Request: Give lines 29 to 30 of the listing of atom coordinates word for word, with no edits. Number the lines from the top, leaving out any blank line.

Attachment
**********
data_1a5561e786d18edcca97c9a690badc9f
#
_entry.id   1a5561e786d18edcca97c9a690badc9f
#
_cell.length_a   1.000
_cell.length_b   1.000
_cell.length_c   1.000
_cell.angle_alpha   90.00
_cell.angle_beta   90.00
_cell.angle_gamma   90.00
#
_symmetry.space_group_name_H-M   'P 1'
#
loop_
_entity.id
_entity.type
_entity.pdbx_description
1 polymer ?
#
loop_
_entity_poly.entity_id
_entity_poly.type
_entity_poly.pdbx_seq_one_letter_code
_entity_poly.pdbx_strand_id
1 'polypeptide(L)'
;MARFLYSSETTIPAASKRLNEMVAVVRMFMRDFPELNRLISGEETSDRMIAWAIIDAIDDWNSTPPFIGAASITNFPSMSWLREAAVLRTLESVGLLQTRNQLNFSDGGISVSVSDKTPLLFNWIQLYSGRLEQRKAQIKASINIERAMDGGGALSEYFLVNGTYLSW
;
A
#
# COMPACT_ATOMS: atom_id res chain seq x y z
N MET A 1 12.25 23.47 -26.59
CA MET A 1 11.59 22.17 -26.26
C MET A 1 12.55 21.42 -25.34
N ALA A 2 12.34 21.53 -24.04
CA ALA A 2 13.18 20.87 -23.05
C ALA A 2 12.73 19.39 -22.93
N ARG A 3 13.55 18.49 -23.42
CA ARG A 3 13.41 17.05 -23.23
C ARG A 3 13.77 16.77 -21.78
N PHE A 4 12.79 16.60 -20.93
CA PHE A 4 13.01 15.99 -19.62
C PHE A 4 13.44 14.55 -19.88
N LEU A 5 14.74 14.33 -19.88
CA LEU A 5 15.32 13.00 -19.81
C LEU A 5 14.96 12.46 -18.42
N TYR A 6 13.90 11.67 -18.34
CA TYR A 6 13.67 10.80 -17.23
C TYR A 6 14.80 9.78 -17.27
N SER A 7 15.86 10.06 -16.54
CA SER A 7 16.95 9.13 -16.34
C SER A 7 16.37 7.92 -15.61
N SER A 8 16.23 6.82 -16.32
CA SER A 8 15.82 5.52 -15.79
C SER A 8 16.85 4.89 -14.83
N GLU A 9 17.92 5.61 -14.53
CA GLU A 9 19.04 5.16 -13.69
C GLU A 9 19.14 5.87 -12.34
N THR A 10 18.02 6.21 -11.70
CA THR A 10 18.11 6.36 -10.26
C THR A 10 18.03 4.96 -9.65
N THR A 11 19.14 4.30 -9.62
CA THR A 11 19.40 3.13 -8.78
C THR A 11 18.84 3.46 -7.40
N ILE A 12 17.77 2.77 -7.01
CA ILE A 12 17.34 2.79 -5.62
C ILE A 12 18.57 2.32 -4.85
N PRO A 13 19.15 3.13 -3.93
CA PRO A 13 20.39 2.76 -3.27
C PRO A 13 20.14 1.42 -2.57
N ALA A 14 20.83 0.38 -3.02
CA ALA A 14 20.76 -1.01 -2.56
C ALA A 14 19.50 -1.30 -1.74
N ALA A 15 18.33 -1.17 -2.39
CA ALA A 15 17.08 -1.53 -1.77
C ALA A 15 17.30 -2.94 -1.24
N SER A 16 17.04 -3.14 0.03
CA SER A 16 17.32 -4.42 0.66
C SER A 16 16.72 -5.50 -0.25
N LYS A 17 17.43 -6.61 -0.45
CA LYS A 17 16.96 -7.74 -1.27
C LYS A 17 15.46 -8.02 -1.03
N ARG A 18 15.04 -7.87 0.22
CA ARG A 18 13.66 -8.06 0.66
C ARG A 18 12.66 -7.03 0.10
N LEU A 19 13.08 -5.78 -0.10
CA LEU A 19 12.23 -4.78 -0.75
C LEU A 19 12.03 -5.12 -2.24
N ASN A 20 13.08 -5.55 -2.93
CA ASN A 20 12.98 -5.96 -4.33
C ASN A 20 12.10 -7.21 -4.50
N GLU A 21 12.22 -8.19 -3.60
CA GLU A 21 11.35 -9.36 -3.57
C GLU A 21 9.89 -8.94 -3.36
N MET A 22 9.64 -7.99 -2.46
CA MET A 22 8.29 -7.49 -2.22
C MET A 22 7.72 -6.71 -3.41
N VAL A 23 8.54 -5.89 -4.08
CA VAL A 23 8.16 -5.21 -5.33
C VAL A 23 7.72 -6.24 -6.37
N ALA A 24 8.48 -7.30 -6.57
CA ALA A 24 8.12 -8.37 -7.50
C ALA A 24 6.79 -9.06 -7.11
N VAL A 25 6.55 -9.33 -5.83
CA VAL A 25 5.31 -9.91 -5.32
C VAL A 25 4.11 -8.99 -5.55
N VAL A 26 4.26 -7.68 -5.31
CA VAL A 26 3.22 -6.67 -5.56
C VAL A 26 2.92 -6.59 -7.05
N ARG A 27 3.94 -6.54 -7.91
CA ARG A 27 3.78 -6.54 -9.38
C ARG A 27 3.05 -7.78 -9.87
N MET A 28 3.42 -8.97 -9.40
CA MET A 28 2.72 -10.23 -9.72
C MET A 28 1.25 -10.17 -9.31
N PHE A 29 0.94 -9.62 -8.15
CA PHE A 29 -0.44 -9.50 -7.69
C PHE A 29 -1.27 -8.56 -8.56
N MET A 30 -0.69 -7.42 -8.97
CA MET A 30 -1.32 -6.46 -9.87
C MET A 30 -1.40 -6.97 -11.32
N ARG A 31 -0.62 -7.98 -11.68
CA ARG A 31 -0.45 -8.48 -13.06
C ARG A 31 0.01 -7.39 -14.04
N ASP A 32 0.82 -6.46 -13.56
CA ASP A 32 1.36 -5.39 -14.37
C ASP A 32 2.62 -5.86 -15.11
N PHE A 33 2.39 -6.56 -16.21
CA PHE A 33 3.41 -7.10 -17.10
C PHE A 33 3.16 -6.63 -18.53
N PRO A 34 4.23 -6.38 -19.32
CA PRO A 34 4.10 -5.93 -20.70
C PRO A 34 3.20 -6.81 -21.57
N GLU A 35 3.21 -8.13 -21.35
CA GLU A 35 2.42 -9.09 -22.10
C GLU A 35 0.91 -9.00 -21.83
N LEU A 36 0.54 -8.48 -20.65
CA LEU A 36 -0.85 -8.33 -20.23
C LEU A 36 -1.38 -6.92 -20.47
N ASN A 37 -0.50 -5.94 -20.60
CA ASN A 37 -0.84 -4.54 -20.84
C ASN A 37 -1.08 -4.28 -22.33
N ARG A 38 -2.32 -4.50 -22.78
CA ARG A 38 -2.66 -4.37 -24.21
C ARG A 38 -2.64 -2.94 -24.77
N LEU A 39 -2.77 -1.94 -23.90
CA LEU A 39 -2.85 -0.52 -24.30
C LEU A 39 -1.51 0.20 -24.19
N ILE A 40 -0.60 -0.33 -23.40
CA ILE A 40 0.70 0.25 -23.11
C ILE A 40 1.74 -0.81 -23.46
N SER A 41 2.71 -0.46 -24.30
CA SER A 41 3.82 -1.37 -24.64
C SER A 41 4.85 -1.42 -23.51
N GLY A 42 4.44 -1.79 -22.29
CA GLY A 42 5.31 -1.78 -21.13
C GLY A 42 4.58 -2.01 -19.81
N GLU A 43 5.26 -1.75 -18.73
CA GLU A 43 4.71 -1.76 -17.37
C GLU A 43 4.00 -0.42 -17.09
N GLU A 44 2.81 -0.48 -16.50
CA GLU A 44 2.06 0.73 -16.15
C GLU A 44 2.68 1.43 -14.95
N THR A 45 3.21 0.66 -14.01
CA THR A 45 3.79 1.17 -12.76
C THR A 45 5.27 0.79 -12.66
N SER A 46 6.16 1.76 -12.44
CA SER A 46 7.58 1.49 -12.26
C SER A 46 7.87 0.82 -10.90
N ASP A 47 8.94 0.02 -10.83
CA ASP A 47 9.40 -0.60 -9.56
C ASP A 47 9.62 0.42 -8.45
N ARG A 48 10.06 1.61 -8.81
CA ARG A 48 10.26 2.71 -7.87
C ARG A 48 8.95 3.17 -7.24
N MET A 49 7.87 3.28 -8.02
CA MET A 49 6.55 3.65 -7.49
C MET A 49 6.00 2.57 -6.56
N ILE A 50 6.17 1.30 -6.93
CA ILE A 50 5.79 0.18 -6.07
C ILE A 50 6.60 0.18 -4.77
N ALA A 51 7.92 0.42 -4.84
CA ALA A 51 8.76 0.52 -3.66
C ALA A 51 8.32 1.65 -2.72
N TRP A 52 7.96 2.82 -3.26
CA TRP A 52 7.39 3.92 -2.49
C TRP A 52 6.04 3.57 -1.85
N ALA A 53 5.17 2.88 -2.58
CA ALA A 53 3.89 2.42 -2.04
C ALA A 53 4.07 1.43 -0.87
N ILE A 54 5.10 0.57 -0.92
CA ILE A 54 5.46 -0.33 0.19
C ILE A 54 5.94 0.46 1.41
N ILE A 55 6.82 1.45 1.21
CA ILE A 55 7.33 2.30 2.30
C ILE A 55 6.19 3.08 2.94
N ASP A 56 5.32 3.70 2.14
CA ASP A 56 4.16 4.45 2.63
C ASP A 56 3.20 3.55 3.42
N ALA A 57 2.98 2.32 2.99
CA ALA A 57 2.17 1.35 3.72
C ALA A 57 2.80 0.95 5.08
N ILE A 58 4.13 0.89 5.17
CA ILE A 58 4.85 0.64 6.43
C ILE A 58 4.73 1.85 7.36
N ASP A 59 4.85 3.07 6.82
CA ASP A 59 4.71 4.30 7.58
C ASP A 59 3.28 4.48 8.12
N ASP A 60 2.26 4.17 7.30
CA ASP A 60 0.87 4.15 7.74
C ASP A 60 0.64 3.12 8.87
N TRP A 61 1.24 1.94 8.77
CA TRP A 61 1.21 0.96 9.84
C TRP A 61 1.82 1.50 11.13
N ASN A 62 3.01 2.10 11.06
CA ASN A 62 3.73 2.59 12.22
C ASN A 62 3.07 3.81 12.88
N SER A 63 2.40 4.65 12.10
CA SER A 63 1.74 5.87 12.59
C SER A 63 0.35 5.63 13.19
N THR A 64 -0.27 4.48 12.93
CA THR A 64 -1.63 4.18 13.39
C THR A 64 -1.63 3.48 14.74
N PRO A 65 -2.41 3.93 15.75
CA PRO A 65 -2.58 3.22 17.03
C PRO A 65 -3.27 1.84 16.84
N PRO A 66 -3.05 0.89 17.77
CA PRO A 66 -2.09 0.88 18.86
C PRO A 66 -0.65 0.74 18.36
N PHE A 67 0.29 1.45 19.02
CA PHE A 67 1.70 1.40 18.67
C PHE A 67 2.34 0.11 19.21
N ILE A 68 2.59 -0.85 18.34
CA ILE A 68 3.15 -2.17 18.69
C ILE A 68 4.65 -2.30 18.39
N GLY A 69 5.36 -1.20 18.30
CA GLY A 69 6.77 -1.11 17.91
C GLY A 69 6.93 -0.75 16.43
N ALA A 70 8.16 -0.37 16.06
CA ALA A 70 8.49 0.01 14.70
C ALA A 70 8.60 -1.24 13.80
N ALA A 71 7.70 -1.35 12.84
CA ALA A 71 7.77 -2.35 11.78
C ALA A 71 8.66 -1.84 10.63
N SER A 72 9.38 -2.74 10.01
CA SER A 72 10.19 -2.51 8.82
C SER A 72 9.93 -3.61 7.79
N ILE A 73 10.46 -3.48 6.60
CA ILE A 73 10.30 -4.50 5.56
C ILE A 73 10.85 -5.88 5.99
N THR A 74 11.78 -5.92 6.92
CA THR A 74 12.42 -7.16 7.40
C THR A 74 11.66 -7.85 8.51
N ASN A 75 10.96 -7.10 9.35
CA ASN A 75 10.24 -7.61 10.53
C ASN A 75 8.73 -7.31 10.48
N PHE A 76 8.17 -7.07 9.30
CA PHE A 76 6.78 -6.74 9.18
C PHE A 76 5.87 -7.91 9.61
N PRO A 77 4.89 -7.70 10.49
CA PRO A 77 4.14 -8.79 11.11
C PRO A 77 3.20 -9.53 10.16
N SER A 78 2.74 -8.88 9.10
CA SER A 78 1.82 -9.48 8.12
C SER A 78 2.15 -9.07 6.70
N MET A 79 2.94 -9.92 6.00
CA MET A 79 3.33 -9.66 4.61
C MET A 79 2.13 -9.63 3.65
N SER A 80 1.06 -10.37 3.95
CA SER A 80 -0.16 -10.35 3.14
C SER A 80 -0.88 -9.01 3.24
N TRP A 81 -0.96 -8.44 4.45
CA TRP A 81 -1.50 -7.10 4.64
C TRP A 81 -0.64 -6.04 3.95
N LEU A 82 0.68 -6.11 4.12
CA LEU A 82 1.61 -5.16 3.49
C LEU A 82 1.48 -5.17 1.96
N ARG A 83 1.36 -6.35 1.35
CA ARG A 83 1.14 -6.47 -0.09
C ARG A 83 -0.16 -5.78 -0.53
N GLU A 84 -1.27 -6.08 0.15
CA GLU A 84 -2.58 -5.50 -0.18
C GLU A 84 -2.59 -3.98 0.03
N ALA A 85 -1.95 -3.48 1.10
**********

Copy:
#
# COMPACT_ATOMS: atom_id res chain seq x y z